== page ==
Life Insurance Purchased with Community Funds is Community Property

  The California Supreme Court reverses the Court of Appeal and holds that when community funds are used to purchase life insurance, the life insurance policy is community property—irrespective of who is named owner of the policy—unless the statutory requirements for transmutation are met. The case is Valli v. Valli

  In so holding, the Court disapproved cases that distinguished between interspousal property transactions and transactions wherein one spouse acquires property from a third party. Those decisions generally stated that a transmutation requires an interspousal transaction and that one spouse’s acquisition of an asset from a third party was therefore exempt from the statutory transmutation restrictions.

  The Court opined that such a distinction produces arbitrary and irrational results and puts the trial court to the difficult assessment of the spouses’ credibility as witnesses—a position the transmutation statutes were intended to prevent. The specific holding: “Our examination of the statutory language leads us to reject the purported exemption for spousal purchases from third parties.”

  The transmutation statutes are at Family Code sections 850 et seq. Pursuant to those statutes married persons may, through a transfer or an agreement, transmute—that is, change—the character of property from community to separate or from separate to community. Pursuant to Family Code section 852, however, a transmutation of property “is not valid unless made in writing by an express declaration that is made, joined in, consented to, or accepted by the spouse whose interest in the property is adversely affected.”

  To satisfy the requirement of an “express declaration,” a writing signed by the adversely affected spouse must expressly state that the character or ownership of the property at issue is being changed. The “express declaration” requirement specifically “does not apply to a gift between the spouses of clothing, wearing apparel, jewelry, or other tangible articles of a personal nature that is used solely or principally by the spouse to whom the gift is made and that is not substantial in value taking into account the circumstances of the marriage.”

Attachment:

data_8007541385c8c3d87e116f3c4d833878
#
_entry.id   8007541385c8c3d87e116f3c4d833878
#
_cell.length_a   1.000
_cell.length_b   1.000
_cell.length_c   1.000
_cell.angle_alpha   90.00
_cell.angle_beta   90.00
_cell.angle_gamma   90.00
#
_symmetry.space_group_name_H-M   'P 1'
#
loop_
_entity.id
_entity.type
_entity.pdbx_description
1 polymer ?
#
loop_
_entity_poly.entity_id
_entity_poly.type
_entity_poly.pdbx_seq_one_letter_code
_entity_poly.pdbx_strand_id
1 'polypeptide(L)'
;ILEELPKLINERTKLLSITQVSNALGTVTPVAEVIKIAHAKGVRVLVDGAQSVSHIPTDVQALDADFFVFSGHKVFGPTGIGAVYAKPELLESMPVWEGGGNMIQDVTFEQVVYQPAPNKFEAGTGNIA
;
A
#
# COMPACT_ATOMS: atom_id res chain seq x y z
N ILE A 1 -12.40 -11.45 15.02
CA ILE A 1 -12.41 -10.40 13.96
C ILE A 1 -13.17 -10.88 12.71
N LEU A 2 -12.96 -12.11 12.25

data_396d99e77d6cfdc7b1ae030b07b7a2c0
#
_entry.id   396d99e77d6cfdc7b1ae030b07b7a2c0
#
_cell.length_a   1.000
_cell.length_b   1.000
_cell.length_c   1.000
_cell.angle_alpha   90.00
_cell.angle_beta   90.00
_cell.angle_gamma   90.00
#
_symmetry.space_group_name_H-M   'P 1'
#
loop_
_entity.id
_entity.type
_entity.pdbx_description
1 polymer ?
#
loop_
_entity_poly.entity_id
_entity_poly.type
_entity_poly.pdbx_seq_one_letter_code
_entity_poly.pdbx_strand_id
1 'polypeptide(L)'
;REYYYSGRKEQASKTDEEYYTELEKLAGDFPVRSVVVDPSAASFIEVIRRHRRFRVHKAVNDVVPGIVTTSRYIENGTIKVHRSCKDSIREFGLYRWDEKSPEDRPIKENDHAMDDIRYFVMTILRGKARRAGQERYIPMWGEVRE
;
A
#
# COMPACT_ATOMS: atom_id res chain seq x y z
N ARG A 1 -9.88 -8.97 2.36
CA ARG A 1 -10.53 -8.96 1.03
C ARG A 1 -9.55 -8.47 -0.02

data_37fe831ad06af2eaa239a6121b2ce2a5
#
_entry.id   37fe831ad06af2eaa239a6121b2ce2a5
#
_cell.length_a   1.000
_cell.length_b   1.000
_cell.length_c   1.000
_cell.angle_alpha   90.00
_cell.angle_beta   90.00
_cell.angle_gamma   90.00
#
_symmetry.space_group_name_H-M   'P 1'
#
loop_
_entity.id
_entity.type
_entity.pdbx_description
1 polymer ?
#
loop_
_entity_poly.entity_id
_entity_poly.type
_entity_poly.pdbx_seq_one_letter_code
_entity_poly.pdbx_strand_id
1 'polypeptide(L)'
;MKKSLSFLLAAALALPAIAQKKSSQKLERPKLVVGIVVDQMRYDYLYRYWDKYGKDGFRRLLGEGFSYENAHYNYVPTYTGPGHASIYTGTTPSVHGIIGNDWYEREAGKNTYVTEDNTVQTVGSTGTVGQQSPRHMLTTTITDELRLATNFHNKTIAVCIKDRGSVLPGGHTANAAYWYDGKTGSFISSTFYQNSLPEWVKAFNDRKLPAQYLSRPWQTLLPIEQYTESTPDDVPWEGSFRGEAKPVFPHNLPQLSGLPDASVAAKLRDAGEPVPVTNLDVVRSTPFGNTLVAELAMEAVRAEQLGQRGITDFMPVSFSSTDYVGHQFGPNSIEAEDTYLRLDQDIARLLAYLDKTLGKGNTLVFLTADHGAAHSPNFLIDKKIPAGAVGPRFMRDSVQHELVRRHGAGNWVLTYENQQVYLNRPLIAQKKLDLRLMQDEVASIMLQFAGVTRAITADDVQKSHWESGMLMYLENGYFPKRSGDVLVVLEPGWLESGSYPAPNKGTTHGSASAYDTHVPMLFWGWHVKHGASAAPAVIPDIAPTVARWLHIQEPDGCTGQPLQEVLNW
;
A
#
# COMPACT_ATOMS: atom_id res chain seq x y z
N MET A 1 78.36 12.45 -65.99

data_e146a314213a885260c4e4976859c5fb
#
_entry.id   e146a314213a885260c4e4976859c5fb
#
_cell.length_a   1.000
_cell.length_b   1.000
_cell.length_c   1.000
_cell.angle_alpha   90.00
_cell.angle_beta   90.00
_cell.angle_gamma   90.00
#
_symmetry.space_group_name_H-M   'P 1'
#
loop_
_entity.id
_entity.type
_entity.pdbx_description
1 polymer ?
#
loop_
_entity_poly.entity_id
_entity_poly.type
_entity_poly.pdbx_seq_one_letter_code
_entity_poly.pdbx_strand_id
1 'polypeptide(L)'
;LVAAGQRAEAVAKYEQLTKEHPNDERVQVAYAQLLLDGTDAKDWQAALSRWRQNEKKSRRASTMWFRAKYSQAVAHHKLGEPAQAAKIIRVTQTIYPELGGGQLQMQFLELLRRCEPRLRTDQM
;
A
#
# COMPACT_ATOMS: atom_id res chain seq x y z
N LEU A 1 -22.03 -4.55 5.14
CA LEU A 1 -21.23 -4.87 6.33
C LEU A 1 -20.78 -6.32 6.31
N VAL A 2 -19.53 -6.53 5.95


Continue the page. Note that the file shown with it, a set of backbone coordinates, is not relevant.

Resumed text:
In her concurring opinion, Justice Chin discussed the competing presumptions regarding property contained in the Family Code and Evidence Code section 662. Family Code section 760 provides: “Except as otherwise provided by statute, all property, real or personal, wherever situated, acquired by a married person during the marriage while domiciled in this state is community property.” Family Code section 802 refers to the “presumption that property acquired during marriage is community property.” In combination, these two statutes provide a presumption that property acquired during the marriage is community property. This presumption can be overcome by a preponderance of the evidence.

  In contrast, Evidence code section 662 provides: “The owner of the legal title to property is presumed to be the owner of the full beneficial title. This presumption may be rebutted only by clear and convincing proof.” (italics added.)

  In reaching a different result from the Supreme Court, the lower Court of Appeal relied heavily on the presumption found in Evidence Code section 662. Since legal title to the insurance policy was in wife’s name, wife argued and the Court of Appeal found, the policy is presumed to be her separate property, a presumption that was not rebutted by clear and convincing evidence.

  Justice Chin opined that the Evidence Code may not nullify the fundamental Family Code presumption that property acquired during marriage is community property. She wrote: “In my view, as in the view of all amici curiae to appear in this case—law professors and attorneys specializing in the field—the section 760 presumption controls in characterizing property acquired during the marriage in an action between the spouses. Section 662 plays no role in such an action. The detailed community property statutes found in the Family Code, including section 760, are self-contained and are not affected by a statute found in the Evidence Code.”


   Mr. Daymude consults with clients and accepts cases between spouses, including those where issues of separate vs. community property are involved. He also drafts property agreements between spouses and domestic partners and documents interspousal property transactions. For other types of cases accepted, please scroll the Home and My Practice pages. If you are seeking a legal consultation or representation, call Michael Daymude at 818-971-9409.

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